House Freshmen Democrats Fleeing Obama Heading Into Midterms

May 24, 2010 16:01

Eying polls that show a mounting anger against incumbents — Democratic incumbents in particular — House freshmen who rose to power on President Barack Obama’s coattails in 2008 now are avoiding his help heading into the midterms. Many have put distance between themselves and the president’s unpopular policies, according to a report in Congressional Quarterly.


Many have put distance between themselves and the president’s unpopular policies, like the cap-and-trade climate change bill and his costly healthcare plan, according to Congressional Quarterly. But even those members who backed all of the president’s signature initiatives are ready to show that they can win their first re-election bids without leaning on Obama’s star power.

“You have to be an independent, no matter what,” Rep. Kathy Dahlkemper told Congressional Quarterly.

The Pennsylvania Democrat pointed to her vote against the climate change bill, which she said is an economic loser for southwest Pennsylvania, and her fight for abortion funding restrictions in the healthcare bill as evidence of her independence.

Dahlkemper told CQ that that, although she would be “very happy to welcome” Obama to her district, she didn’t know how much of a help or a hindrance he would be.

“I just think we don’t quite know yet where his popularity is,” she said. “The best thing I can do is get out and shake hands and look people in the eye. They want to see me and they want to know what I’m doing . . . I’m much less concerned about who’s going to come in and campaign for me.”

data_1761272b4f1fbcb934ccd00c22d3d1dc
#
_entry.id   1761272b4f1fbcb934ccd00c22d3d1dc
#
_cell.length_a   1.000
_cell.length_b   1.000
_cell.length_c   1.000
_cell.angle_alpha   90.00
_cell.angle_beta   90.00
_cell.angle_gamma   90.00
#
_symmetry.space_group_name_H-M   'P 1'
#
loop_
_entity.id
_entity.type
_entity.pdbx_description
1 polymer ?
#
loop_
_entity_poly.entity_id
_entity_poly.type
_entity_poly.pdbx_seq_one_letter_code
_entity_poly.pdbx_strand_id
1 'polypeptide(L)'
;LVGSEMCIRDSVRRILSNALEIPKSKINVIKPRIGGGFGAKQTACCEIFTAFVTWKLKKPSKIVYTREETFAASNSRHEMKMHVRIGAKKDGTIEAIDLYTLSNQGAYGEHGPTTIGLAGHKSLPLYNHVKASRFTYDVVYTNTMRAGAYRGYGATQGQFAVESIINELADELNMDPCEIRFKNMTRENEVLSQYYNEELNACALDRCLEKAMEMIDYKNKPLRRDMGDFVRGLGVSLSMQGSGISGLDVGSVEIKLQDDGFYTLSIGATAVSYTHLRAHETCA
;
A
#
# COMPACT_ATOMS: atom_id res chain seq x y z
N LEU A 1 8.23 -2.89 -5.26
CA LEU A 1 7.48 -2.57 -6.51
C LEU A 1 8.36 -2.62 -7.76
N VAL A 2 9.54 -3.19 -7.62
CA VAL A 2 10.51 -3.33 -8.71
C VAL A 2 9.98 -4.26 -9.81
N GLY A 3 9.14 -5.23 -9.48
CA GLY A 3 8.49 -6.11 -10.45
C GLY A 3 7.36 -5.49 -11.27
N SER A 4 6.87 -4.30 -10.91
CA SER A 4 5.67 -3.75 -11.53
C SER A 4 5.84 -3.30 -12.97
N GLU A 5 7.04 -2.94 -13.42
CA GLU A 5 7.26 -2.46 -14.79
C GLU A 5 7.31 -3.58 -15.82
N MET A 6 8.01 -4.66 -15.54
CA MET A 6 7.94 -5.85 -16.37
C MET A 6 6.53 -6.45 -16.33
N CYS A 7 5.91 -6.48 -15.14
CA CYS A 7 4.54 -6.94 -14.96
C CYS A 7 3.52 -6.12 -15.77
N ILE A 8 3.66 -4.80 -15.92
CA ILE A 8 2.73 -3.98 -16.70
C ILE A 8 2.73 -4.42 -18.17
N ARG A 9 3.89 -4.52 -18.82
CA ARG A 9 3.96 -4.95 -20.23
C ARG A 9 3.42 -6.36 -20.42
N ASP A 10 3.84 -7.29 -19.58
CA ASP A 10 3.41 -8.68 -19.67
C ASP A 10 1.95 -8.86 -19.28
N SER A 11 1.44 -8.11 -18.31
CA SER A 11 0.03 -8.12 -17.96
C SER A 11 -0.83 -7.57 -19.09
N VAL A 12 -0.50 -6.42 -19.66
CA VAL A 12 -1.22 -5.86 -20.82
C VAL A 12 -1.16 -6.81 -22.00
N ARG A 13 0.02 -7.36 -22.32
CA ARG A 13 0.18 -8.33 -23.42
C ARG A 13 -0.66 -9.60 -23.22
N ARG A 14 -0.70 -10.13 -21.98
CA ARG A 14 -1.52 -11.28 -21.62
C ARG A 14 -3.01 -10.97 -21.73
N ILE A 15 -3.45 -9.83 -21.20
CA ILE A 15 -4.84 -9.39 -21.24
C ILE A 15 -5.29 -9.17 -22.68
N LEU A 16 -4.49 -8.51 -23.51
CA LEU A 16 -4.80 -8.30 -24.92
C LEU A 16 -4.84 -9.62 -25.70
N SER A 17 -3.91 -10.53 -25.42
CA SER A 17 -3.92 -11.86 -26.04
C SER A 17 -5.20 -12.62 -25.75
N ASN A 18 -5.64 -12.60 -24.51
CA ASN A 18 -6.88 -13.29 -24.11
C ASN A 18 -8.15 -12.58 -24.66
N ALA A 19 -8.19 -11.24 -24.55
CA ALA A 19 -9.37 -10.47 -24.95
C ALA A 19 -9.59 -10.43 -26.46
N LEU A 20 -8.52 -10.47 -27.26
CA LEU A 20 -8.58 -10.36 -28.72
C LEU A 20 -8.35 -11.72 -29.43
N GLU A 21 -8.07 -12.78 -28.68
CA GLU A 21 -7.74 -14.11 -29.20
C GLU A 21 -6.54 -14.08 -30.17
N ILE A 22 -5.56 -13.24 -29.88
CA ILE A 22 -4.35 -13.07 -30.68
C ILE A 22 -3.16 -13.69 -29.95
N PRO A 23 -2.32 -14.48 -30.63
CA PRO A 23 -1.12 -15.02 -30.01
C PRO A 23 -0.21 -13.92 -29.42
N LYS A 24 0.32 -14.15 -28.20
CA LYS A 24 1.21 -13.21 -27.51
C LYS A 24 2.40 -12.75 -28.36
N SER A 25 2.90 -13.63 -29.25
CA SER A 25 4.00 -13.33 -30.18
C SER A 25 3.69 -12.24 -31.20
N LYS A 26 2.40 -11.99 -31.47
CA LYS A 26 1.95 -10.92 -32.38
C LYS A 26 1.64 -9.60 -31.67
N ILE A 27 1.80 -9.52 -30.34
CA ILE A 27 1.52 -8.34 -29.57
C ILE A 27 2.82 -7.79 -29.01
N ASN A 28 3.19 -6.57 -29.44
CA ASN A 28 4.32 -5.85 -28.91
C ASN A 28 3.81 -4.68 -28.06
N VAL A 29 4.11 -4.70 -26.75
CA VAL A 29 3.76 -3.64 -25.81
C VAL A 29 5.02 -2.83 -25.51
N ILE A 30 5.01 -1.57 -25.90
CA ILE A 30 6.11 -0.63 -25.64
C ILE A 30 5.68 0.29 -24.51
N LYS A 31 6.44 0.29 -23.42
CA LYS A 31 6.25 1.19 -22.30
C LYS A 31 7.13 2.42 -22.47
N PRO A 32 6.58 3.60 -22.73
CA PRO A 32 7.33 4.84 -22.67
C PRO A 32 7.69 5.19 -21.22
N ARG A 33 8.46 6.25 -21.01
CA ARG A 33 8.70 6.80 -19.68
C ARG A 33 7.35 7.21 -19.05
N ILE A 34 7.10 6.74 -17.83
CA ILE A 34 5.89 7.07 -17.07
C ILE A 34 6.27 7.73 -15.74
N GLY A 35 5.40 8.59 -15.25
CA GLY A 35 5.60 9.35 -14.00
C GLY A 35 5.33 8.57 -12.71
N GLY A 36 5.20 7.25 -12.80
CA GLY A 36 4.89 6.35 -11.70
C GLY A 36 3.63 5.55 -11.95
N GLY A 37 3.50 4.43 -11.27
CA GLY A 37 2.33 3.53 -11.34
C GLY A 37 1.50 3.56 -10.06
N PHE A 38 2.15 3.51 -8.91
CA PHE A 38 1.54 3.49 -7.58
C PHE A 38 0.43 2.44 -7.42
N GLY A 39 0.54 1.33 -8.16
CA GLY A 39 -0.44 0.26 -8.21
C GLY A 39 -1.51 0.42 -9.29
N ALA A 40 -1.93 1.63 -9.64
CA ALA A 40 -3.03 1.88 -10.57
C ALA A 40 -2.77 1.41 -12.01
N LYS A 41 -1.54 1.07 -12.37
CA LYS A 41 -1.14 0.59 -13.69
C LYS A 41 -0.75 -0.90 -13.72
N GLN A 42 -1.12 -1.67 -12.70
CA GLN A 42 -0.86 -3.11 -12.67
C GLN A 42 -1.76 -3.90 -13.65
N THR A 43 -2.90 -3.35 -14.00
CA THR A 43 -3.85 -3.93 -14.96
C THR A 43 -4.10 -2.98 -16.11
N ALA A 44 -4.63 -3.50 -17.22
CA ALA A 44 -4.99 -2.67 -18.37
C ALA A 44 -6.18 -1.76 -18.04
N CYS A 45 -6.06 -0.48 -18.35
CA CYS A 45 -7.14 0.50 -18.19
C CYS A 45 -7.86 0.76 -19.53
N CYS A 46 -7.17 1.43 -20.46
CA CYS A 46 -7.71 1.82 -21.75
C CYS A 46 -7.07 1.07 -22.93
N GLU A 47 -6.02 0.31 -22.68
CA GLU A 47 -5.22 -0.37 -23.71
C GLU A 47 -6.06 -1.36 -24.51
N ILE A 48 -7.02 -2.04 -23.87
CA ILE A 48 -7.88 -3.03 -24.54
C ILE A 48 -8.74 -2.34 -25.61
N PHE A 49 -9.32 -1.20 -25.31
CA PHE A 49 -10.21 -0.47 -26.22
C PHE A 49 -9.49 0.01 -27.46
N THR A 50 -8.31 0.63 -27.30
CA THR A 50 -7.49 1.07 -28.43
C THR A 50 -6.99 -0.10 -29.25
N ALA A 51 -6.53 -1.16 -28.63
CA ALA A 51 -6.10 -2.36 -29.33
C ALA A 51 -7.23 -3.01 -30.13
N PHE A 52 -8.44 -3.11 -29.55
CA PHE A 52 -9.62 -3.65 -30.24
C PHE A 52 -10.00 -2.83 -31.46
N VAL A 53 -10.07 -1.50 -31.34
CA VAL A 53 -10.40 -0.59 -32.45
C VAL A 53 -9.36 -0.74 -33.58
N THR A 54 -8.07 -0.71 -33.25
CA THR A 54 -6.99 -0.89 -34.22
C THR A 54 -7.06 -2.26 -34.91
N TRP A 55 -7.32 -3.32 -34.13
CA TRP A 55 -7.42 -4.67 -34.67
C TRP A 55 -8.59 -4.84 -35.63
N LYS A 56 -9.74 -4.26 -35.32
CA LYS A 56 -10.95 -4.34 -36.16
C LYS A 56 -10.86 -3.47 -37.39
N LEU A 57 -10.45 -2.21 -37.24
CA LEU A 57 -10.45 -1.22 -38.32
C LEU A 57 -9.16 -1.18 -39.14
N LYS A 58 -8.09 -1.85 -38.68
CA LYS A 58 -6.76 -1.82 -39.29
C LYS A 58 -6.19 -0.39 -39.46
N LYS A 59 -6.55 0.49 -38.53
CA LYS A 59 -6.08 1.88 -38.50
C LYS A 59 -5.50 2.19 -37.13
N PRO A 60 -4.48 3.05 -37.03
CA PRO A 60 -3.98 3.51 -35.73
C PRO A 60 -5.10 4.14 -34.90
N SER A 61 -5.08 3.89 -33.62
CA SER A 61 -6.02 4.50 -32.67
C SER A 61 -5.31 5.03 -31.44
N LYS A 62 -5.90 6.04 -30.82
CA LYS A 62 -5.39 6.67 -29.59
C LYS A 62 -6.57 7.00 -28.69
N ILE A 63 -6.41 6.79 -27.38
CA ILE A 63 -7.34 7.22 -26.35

These sentiments come after recent evidence in several elections that Obama’s presence actually hindered the ability of candidates to win.
Obama could take little credit for Mark Critz’s victory in the Pennsylvania race for the House seat the late John Murtha had held.

Critz, a former Murtha aide, had made his policy differences with the president clear, saying he supports gun rights and would have voted against Obama’s healthcare reform bill.

In any case, Obama’s support would have been of questionable value, considering that his approval rating in the district is just 38 percent, while his unfavorable ratings stands at 55 percent, according to a recent Daily Kos/Research 2000 poll.

Voters also rejected one of Obama’s handpicked candidates, Pennsylvania Sen. Arlen Specter, and forced another into a runoff, Arkansas Sen. Blanche Lincoln — the latest sign that his political capital is slipping beneath a wave of anti-establishment anger.

Specter became the fourth Democrat in seven months to lose a high-profile race despite the president’s active involvement, raising doubts about Obama’s ability to help fellow Democrats in this November’s elections.


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